"Teenage Paparazzo" Explores Fame-Obsessed Culture
Grenier, who plays Vincent Chase on HBO’s “Entourage,” turns the camera on the paparazzi and explores America’s fame-obsessed culture.
People have become infatuated with fame — not with acting, modeling, writing, or directing — but with living the luxurious life all celebrities seem to live. Shows like MTV's "Cribs" tease young audiences by inviting them into the inside walls of a celebrity's house, only to have them "kicked out" by the end.
The real problem with the notion of celebrity is the growing desire of people gaining fame and wealth from seemingly doing absolutely nothing (Kim Kardashian anyone?)
There's no argument that Paris Hilton was born into a wealthy family, but there are many children of multi-millionaires who are not famous. Hilton has smartly used the media to her advantage and created her celebrity based on the paparazzi. The paparazzi are the people who make her accessible to the public, and the pictures they take help keep her career afloat.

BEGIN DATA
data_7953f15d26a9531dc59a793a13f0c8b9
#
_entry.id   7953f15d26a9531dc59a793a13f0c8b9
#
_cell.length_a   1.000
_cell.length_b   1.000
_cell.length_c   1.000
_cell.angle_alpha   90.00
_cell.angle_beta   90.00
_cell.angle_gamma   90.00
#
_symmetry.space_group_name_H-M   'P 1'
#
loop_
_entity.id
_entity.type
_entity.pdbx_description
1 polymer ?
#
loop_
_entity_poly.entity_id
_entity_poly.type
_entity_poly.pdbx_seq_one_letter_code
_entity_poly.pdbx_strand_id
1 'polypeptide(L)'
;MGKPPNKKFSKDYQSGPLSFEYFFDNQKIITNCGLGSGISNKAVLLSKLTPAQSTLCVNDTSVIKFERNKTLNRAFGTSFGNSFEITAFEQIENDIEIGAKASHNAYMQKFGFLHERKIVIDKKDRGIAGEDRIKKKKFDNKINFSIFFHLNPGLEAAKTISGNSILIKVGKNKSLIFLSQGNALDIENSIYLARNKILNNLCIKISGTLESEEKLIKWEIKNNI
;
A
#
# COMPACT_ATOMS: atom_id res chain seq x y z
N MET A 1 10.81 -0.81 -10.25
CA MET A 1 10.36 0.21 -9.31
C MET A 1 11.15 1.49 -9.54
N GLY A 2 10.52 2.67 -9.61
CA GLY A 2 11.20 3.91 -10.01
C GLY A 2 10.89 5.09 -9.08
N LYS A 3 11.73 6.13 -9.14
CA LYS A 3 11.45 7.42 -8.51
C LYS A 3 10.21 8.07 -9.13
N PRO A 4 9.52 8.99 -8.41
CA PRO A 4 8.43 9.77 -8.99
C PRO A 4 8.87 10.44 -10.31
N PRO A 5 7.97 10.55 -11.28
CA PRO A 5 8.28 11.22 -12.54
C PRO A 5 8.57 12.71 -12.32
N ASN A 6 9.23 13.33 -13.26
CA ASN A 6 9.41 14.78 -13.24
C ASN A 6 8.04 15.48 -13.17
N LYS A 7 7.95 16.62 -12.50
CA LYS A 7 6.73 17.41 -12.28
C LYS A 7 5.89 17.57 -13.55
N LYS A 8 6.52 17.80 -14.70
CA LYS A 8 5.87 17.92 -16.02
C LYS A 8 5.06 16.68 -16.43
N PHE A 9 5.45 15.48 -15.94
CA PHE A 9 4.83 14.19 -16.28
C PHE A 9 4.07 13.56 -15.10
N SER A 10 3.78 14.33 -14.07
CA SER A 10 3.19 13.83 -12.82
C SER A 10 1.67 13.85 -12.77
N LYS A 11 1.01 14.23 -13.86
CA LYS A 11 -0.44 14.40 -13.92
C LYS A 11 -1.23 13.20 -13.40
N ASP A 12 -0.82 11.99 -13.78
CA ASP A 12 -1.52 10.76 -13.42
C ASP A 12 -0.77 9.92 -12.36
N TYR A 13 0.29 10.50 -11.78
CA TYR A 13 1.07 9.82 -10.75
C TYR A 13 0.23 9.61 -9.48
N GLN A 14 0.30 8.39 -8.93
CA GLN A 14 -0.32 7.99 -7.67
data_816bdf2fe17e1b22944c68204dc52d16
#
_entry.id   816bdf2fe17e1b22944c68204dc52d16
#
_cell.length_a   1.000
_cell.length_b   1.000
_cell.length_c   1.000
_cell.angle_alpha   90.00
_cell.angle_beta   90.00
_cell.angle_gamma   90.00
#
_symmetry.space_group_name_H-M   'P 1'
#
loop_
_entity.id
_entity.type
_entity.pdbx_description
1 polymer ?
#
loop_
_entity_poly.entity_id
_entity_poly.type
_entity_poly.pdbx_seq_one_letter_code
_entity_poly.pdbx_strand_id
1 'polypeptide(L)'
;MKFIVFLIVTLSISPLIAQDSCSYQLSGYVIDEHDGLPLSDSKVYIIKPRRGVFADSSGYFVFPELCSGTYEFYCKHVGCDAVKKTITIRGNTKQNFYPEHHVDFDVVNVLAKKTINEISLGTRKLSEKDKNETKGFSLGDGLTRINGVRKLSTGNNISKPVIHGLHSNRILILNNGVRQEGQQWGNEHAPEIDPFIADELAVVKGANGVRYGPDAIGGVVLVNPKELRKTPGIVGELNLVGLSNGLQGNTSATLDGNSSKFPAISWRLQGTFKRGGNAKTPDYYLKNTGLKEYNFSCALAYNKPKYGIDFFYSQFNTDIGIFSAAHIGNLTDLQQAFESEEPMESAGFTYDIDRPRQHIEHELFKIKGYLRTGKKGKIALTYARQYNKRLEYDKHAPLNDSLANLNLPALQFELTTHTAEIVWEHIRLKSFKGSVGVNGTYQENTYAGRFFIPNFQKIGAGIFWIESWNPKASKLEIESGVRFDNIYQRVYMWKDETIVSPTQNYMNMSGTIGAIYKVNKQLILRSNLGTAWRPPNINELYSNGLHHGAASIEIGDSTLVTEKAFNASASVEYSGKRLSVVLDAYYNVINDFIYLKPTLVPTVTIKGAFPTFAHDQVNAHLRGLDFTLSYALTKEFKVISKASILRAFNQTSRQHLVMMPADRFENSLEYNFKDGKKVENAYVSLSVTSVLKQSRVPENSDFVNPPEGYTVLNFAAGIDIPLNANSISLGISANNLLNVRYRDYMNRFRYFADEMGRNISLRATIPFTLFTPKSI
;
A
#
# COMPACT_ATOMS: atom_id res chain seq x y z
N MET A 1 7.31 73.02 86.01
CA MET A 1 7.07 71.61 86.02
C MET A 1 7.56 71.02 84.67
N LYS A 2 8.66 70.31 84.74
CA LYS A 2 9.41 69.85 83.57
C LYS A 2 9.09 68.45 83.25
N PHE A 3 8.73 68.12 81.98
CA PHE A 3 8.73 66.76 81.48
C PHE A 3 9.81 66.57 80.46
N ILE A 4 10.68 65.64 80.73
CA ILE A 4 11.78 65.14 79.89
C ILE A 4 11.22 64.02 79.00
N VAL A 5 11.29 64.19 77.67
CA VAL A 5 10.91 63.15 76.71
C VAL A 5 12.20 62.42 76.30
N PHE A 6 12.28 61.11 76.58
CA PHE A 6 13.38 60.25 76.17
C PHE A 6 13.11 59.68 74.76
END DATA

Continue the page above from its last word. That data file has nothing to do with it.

While the paparazzi pictures can help a celebrity's fame factor, the relationship it creates with its viewers can have a negative effect.
People form what Grenier describes as para-social relationships, in which people think they know a celebrity from what they have learned through the media, but in reality, they actually do not know the person.
These unhealthy relationships are part of what sells movie tickets and magazine subscriptions, but they give people an unclear view of reality. However, the idea of celebrity is also an integral part of today's society.
“…the American dream is about community and making a positive contribution, especially now with the Internet. We all contribute in our own way to this media scape,” said Grenier to TheWrap.com.
The media does tend to get unflattering critiques, but it provides endless forums for self-expression, connection and information. Online newspapers update their articles endless times a day, and readers can now voice their opinions about what they read. The social phenomenons of Twitter and Facebook alone, have changed the face of society's relationships with celebrities, and the line between the celebrity's public sphere and private sphere has become increasingly blurred and disregarded.
Media technology is a spectacular thing, but people must refrain from getting lost in cyberspace or the unreality of glossy pages. Grenier's "Teenage Paparazzo" leaves us feeling slightly unsettled as teenager Austin is slowly drawn into the realm of false celebrity, and Grenier achieves his goal of holding up a startling mirror to our own perspectives of celebrity and society.
Reach reporter Jessica Zech here.